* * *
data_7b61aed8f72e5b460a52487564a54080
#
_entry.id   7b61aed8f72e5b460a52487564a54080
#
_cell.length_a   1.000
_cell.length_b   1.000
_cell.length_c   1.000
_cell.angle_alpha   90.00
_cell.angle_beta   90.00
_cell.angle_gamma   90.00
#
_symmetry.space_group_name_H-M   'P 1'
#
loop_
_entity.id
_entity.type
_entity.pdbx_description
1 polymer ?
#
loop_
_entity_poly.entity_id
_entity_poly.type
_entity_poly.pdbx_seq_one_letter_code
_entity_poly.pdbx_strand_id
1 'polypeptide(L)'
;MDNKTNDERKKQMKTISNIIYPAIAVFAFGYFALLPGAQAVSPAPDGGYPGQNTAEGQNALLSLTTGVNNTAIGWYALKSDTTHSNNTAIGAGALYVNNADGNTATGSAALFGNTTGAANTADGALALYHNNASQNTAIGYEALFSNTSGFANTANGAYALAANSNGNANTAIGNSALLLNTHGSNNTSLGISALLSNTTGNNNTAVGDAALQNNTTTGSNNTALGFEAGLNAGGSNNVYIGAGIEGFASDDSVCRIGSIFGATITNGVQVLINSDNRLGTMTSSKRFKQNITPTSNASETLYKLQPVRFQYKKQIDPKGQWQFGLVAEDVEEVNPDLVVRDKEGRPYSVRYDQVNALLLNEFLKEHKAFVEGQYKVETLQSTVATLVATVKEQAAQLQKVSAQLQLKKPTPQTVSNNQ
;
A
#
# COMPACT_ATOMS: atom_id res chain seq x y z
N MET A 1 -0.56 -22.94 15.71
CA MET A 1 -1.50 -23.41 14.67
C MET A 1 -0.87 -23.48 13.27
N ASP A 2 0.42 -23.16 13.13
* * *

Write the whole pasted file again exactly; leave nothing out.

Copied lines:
data_7b61aed8f72e5b460a52487564a54080
#
_entry.id   7b61aed8f72e5b460a52487564a54080
#
_cell.length_a   1.000
_cell.length_b   1.000
_cell.length_c   1.000
_cell.angle_alpha   90.00
_cell.angle_beta   90.00
_cell.angle_gamma   90.00
#
_symmetry.space_group_name_H-M   'P 1'
#
loop_
_entity.id
_entity.type
_entity.pdbx_description
1 polymer ?
#
loop_
_entity_poly.entity_id
_entity_poly.type
_entity_poly.pdbx_seq_one_letter_code
_entity_poly.pdbx_strand_id
1 'polypeptide(L)'
;MDNKTNDERKKQMKTISNIIYPAIAVFAFGYFALLPGAQAVSPAPDGGYPGQNTAEGQNALLSLTTGVNNTAIGWYALKSDTTHSNNTAIGAGALYVNNADGNTATGSAALFGNTTGAANTADGALALYHNNASQNTAIGYEALFSNTSGFANTANGAYALAANSNGNANTAIGNSALLLNTHGSNNTSLGISALLSNTTGNNNTAVGDAALQNNTTTGSNNTALGFEAGLNAGGSNNVYIGAGIEGFASDDSVCRIGSIFGATITNGVQVLINSDNRLGTMTSSKRFKQNITPTSNASETLYKLQPVRFQYKKQIDPKGQWQFGLVAEDVEEVNPDLVVRDKEGRPYSVRYDQVNALLLNEFLKEHKAFVEGQYKVETLQSTVATLVATVKEQAAQLQKVSAQLQLKKPTPQTVSNNQ
;
A
#
# COMPACT_ATOMS: atom_id res chain seq x y z
N MET A 1 -0.56 -22.94 15.71
CA MET A 1 -1.50 -23.41 14.67
C MET A 1 -0.87 -23.48 13.27
N ASP A 2 0.42 -23.16 13.13